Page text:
Ten years ago, I had surgery for what turned out to be endometriosis. It happened in what I have considered for many years to be the worst year of my life (and yes, I’ve thought a lot about that ranking this year, thank you for asking).
In the spring of 2010, I quit my job of several years. I had plenty of savings and intended to meticulously plan out my next job search, but instead of embarking on a careful professional journey, I had a drunken cartwheel of a year that included a devastating breakup, finding a new apartment while unemployed, some incredibly bad interpersonal choices, and – finally – finding a large, hard lump across my lower belly a week before my health insurance kicked back in. I had to ask questions like: “If I see a doctor before the first of next month, will what is eventually found become a preexisting condition?” This is why I want to choke the life out of people who want to take health insurance back to those dark ages (which is not to say that it’s great now, of course). That fear was pointless, an absolutely useless application of time and thought when I should’ve been concentrating on my health. To have to worry about that rather than questions like “Am I filled with literal cancer?” is so stupid I still can’t think through it without feeling static bursts of rage through my brain.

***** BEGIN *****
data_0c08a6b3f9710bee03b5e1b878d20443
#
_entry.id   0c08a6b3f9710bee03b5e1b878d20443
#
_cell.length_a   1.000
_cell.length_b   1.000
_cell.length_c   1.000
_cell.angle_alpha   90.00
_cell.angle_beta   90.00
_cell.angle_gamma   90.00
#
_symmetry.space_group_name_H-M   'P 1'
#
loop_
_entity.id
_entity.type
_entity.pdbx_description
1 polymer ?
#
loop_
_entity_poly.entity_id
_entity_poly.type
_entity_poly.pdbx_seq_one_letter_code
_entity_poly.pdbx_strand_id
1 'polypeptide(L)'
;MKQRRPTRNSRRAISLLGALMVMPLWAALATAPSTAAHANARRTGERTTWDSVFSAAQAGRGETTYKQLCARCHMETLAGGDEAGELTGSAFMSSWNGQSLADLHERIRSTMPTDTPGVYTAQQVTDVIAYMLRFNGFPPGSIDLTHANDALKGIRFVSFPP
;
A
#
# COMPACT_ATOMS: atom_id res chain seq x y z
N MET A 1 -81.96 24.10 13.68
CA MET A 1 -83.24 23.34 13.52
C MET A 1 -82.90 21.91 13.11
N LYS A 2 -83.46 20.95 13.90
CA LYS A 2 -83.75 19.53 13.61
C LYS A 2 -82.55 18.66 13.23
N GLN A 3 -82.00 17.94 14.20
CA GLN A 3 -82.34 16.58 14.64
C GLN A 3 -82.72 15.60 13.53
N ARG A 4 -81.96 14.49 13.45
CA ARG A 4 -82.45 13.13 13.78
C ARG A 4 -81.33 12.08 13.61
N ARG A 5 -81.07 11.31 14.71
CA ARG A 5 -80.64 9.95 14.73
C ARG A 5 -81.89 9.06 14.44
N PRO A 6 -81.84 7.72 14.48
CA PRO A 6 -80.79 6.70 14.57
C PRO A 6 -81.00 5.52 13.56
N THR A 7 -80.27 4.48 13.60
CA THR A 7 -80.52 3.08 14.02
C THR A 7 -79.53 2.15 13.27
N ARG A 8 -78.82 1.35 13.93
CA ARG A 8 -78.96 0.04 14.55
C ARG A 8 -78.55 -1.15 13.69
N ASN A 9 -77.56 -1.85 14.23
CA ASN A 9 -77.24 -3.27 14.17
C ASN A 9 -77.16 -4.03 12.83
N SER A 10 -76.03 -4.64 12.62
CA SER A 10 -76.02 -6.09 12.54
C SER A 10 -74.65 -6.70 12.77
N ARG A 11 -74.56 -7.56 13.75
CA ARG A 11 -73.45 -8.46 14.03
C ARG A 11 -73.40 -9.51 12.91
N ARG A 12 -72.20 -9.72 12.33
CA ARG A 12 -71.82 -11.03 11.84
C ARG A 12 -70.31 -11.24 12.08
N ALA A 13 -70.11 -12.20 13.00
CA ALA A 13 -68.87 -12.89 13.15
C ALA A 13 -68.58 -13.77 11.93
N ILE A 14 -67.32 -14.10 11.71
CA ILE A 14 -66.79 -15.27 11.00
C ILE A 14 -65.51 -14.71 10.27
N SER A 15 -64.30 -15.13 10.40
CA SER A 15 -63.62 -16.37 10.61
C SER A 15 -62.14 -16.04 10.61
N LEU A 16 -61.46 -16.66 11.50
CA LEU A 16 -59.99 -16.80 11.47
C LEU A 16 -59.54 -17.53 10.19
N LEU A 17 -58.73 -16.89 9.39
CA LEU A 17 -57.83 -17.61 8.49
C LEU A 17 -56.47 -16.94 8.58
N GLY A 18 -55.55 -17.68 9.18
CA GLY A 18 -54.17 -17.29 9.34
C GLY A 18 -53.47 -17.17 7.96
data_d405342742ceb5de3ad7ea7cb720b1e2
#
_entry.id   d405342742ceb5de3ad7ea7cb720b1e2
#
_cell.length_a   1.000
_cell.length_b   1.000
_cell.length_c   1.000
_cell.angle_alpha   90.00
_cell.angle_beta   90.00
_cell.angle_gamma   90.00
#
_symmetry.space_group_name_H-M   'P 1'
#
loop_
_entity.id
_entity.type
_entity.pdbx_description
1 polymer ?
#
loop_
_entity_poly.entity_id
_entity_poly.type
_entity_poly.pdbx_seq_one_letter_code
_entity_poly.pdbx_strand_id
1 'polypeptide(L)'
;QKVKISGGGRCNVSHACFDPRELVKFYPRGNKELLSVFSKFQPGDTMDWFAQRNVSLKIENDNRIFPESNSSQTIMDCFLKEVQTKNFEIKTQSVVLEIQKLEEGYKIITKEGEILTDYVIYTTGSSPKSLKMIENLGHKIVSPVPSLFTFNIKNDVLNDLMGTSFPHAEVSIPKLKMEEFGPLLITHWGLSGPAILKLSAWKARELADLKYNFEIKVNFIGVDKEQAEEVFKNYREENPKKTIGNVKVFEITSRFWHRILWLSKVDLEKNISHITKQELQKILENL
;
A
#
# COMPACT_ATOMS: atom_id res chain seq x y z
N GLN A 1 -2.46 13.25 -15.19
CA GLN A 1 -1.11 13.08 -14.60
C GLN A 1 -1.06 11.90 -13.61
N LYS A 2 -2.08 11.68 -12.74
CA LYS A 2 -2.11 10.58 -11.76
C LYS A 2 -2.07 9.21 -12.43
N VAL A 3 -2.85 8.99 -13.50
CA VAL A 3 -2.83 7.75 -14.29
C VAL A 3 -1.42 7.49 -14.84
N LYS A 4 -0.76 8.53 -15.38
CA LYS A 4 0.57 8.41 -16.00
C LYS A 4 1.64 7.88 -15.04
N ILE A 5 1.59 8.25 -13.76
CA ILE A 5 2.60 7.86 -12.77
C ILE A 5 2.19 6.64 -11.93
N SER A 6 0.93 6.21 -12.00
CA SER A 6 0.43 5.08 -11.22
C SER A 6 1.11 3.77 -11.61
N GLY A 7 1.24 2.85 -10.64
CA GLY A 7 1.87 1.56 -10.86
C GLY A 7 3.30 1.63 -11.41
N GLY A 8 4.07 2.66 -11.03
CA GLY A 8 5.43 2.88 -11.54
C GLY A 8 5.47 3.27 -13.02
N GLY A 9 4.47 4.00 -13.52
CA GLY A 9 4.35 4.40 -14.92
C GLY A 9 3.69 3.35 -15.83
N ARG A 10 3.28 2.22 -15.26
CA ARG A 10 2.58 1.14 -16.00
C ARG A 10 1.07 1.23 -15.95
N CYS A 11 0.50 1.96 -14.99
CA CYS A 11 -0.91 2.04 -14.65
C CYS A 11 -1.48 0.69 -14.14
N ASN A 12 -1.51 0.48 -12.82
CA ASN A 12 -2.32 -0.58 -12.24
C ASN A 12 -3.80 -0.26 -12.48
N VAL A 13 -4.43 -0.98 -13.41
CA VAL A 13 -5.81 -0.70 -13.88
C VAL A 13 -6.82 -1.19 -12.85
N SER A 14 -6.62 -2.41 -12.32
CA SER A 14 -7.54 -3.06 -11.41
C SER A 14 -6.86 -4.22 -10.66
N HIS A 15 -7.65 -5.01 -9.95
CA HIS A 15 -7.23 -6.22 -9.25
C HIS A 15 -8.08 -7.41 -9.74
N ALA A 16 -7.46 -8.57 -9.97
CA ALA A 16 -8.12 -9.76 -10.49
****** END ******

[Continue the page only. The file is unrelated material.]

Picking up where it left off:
I got it sorted. Afterward, things went sufficiently back to normal with my health that I have to remind myself sometimes that I do actually have a chronic health condition.
The aftermath of surgery for it was a vivid introduction to that. I was at a low weight for me before it all started anyway, because heartbreak makes it hard for me to eat (and then a big old ovarian cyst pushing my organs hither and thither did not help). And I diminished a little more post-surgery, as my body consumed itself a bit as I healed; I refer to how I looked then as uncommonly cheekbony. I was hungry all the time, on so many levels. And suddenly, I thought endlessly about cinnamon rolls.